How ecstasy harmsThe Los Angeles Times explores how the drug ecstasy (MDMA), popular at LA raves (dance parties), harms. For more, see here.
Ecstasy and Brazilian teenagers
Brazilian police have reacted harshly against a new kind of drug-dealer, middle and upper-class youths peddling ecstasy. For the New York Times story, see here.
Social history of the American tavern, 1750-1820s (book in progress)
Nancy L. Struna, professor of American studies, University of Maryland, research in progress tentatively entitled, "Transforming the Ordinary: A Social History of Taverns, 1750-1820s." For details, see here.
Meth-laced ecstasy common in American schools near Canadian border
Meth-laced ecstasy has become common in American schools in the states near the Canadian border. Although the drugs are smuggled from Canada into the USA, the ultimate source for the drugs appears to be China and India. For more, see here.
Youthful abuse of cough and cold medicines to get high
According to a 2006 study, 3.1 million Americans aged 12 to 25 have used cough and cold medicines to get high, a figure much higher for this age group than those who used methamphetamines. The same study showed that for this age group 82% have used marijuana and nearly half have used inhalants or hallucingens such as LSD or Ecstasy. For more, see here.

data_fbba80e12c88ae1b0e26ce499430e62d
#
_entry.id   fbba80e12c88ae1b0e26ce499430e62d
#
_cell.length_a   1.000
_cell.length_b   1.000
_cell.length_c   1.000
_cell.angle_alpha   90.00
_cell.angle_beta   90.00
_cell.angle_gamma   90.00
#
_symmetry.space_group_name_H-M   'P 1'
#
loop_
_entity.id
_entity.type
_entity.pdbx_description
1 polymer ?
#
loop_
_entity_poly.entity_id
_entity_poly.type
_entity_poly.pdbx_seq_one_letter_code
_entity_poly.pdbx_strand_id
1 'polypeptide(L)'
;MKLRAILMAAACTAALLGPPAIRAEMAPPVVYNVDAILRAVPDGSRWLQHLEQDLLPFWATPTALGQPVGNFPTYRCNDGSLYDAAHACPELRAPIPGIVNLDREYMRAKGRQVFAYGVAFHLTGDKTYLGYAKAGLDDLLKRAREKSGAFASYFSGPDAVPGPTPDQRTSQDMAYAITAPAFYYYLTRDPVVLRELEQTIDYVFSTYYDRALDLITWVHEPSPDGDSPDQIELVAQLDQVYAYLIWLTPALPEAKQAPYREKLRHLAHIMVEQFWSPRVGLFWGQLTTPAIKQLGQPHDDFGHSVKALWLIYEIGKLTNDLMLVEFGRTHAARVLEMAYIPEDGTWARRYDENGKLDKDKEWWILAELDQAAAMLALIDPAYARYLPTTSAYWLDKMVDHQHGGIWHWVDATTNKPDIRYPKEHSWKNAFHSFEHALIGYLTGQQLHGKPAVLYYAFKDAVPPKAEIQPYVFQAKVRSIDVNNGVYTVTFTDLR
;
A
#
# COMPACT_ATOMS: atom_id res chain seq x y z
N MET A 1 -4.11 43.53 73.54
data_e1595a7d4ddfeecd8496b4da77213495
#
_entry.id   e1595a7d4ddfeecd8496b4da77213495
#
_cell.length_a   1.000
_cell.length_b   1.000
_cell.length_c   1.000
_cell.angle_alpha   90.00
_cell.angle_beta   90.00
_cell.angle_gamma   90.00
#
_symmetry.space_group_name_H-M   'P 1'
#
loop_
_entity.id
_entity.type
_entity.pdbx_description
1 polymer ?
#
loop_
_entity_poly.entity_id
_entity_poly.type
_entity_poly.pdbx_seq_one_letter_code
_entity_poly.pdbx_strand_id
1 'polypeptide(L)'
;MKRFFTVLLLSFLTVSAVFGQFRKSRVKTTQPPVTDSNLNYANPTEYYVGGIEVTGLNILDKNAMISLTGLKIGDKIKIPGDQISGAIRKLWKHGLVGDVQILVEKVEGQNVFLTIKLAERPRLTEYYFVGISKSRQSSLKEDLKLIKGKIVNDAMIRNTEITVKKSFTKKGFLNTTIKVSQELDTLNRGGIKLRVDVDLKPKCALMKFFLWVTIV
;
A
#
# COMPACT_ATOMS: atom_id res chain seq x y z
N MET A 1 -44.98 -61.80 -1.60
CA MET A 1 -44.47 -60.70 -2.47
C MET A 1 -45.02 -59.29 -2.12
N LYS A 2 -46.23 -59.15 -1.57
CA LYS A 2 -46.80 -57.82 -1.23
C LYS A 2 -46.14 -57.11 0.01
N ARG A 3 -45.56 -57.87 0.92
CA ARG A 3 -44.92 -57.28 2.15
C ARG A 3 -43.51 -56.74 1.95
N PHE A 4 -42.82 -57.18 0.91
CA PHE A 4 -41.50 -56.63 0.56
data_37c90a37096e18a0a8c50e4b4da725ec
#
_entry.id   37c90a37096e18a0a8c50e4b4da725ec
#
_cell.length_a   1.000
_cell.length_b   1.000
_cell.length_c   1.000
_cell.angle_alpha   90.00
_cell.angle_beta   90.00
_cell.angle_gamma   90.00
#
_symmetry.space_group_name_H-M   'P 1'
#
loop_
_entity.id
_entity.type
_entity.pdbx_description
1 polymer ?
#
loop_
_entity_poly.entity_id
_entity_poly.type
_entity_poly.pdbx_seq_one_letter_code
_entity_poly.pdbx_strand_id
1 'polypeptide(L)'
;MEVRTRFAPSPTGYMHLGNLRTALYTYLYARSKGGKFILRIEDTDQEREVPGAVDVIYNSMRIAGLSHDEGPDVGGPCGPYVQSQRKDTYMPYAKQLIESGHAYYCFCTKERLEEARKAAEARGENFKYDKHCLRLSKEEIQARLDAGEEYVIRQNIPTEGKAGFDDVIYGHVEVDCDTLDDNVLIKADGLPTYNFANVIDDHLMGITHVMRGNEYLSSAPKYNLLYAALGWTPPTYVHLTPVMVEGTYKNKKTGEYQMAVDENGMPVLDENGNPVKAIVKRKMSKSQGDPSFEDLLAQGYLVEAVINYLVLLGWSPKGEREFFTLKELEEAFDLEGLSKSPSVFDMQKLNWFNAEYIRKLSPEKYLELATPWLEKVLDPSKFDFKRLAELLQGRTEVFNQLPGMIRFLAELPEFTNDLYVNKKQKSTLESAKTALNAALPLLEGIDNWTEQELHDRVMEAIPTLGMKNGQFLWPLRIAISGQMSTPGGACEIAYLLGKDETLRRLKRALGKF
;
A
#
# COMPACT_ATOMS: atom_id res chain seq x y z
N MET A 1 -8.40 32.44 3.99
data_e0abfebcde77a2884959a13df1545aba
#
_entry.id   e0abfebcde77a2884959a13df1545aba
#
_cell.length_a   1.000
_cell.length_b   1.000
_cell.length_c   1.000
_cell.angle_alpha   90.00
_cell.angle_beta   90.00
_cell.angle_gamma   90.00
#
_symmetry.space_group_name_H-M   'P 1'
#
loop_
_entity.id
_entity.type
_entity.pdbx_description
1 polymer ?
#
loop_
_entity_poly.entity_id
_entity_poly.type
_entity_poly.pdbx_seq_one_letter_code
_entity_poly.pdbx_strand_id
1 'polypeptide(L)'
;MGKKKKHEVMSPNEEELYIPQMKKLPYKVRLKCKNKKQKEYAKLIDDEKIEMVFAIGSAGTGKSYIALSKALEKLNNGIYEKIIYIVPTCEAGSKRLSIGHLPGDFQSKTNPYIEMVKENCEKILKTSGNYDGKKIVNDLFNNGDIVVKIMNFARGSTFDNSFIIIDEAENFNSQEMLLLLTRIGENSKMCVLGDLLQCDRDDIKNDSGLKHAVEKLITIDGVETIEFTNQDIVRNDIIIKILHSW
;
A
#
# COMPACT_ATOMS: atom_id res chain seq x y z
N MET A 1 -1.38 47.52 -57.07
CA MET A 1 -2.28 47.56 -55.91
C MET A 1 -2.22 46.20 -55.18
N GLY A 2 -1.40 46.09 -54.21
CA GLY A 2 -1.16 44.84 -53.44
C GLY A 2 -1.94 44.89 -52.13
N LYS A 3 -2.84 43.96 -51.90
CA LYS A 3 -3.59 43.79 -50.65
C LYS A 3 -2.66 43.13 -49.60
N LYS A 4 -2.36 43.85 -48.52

Allen Ginsberg and the 'politics of ecstasy'
An essay by Tobias Peterson for Popmatters entitled "Allen Ginsberg: The Politics of Ecstasy" can be found here.
Blizzard of drugs from Canada
In the last decade, Canadian organized-crime groups, particularly Vietnamese, have become a major supplier of high-quality marijuana and potent ecstasy tablets in U.S. markets, according to reports by the U.S. and Canadian governments.
Read more here.
Ecstasy in Australia
Australia is a leader in consumption of the so-called party drug Ecstasy. About three per cent of the population use it fairly regularly. A hundred thousand pills are consumed each weekend. For more, see the article in the (Melbourne) Age, 7 January 2006, here.
The Ecstasy and the agony
As the first wave of Ecstasy users reach their forties, research suggests that the drug can cause long-term brain damage.
The Times (of London) reports.
Drug-taking BBC presenter
According to the (London) Observer, 8 Oct. 2006, the BBC has defended its star presenter Graham Norton who recently admitted in a magazine interview that he has taken "loads of drugs." For more, see here.